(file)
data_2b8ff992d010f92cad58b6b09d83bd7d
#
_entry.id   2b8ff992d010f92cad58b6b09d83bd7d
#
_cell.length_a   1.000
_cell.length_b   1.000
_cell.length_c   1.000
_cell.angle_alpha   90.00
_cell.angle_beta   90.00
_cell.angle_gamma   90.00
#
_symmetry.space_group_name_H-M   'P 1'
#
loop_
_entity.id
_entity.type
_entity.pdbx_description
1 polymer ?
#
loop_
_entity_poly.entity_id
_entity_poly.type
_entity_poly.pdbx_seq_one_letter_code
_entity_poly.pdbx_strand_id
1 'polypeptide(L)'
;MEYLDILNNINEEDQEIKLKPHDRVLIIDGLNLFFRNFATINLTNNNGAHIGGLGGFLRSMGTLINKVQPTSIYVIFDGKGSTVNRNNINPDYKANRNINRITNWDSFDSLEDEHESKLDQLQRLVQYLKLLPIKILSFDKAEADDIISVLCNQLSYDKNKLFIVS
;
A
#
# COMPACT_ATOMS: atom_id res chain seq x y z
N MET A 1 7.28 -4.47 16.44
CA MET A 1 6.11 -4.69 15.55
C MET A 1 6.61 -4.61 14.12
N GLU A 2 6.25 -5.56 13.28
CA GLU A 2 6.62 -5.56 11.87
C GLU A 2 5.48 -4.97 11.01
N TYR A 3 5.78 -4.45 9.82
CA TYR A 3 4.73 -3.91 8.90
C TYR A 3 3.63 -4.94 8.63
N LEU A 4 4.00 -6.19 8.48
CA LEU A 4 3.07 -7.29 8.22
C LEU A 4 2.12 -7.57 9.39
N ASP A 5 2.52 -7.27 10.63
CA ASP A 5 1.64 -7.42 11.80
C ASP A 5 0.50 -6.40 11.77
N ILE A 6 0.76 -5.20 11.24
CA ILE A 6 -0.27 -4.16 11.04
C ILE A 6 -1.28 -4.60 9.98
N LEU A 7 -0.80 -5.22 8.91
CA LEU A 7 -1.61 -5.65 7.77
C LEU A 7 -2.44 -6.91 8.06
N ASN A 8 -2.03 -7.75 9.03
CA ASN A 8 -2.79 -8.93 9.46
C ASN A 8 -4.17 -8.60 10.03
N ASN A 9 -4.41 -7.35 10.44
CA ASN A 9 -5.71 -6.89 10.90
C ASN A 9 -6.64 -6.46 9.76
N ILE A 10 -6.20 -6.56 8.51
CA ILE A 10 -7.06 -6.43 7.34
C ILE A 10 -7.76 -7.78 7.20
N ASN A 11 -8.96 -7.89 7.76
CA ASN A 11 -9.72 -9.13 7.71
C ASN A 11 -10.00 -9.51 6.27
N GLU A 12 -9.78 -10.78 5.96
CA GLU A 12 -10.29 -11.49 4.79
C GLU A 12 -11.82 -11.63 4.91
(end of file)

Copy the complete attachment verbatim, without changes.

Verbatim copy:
data_2b8ff992d010f92cad58b6b09d83bd7d
#
_entry.id   2b8ff992d010f92cad58b6b09d83bd7d
#
_cell.length_a   1.000
_cell.length_b   1.000
_cell.length_c   1.000
_cell.angle_alpha   90.00
_cell.angle_beta   90.00
_cell.angle_gamma   90.00
#
_symmetry.space_group_name_H-M   'P 1'
#
loop_
_entity.id
_entity.type
_entity.pdbx_description
1 polymer ?
#
loop_
_entity_poly.entity_id
_entity_poly.type
_entity_poly.pdbx_seq_one_letter_code
_entity_poly.pdbx_strand_id
1 'polypeptide(L)'
;MEYLDILNNINEEDQEIKLKPHDRVLIIDGLNLFFRNFATINLTNNNGAHIGGLGGFLRSMGTLINKVQPTSIYVIFDGKGSTVNRNNINPDYKANRNINRITNWDSFDSLEDEHESKLDQLQRLVQYLKLLPIKILSFDKAEADDIISVLCNQLSYDKNKLFIVS
;
A
#
# COMPACT_ATOMS: atom_id res chain seq x y z
N MET A 1 7.28 -4.47 16.44
CA MET A 1 6.11 -4.69 15.55
C MET A 1 6.61 -4.61 14.12
N GLU A 2 6.25 -5.56 13.28
CA GLU A 2 6.62 -5.56 11.87
C GLU A 2 5.48 -4.97 11.01
N TYR A 3 5.78 -4.45 9.82
CA TYR A 3 4.73 -3.91 8.90
C TYR A 3 3.63 -4.94 8.63
N LEU A 4 4.00 -6.19 8.48
CA LEU A 4 3.07 -7.29 8.22
C LEU A 4 2.12 -7.57 9.39
N ASP A 5 2.52 -7.27 10.63
CA ASP A 5 1.64 -7.42 11.80
C ASP A 5 0.50 -6.40 11.77
N ILE A 6 0.76 -5.20 11.24
CA ILE A 6 -0.27 -4.16 11.04
C ILE A 6 -1.28 -4.60 9.98
N LEU A 7 -0.80 -5.22 8.91
CA LEU A 7 -1.61 -5.65 7.77
C LEU A 7 -2.44 -6.91 8.06
N ASN A 8 -2.03 -7.75 9.03
CA ASN A 8 -2.79 -8.93 9.46
C ASN A 8 -4.17 -8.60 10.03
N ASN A 9 -4.41 -7.35 10.44
CA ASN A 9 -5.71 -6.89 10.90
C ASN A 9 -6.64 -6.46 9.76
N ILE A 10 -6.20 -6.56 8.51
CA ILE A 10 -7.06 -6.43 7.34
C ILE A 10 -7.76 -7.78 7.20
N ASN A 11 -8.96 -7.89 7.76
CA ASN A 11 -9.72 -9.13 7.71
C ASN A 11 -10.00 -9.51 6.27
N GLU A 12 -9.78 -10.78 5.96
CA GLU A 12 -10.29 -11.49 4.79
C GLU A 12 -11.82 -11.63 4.91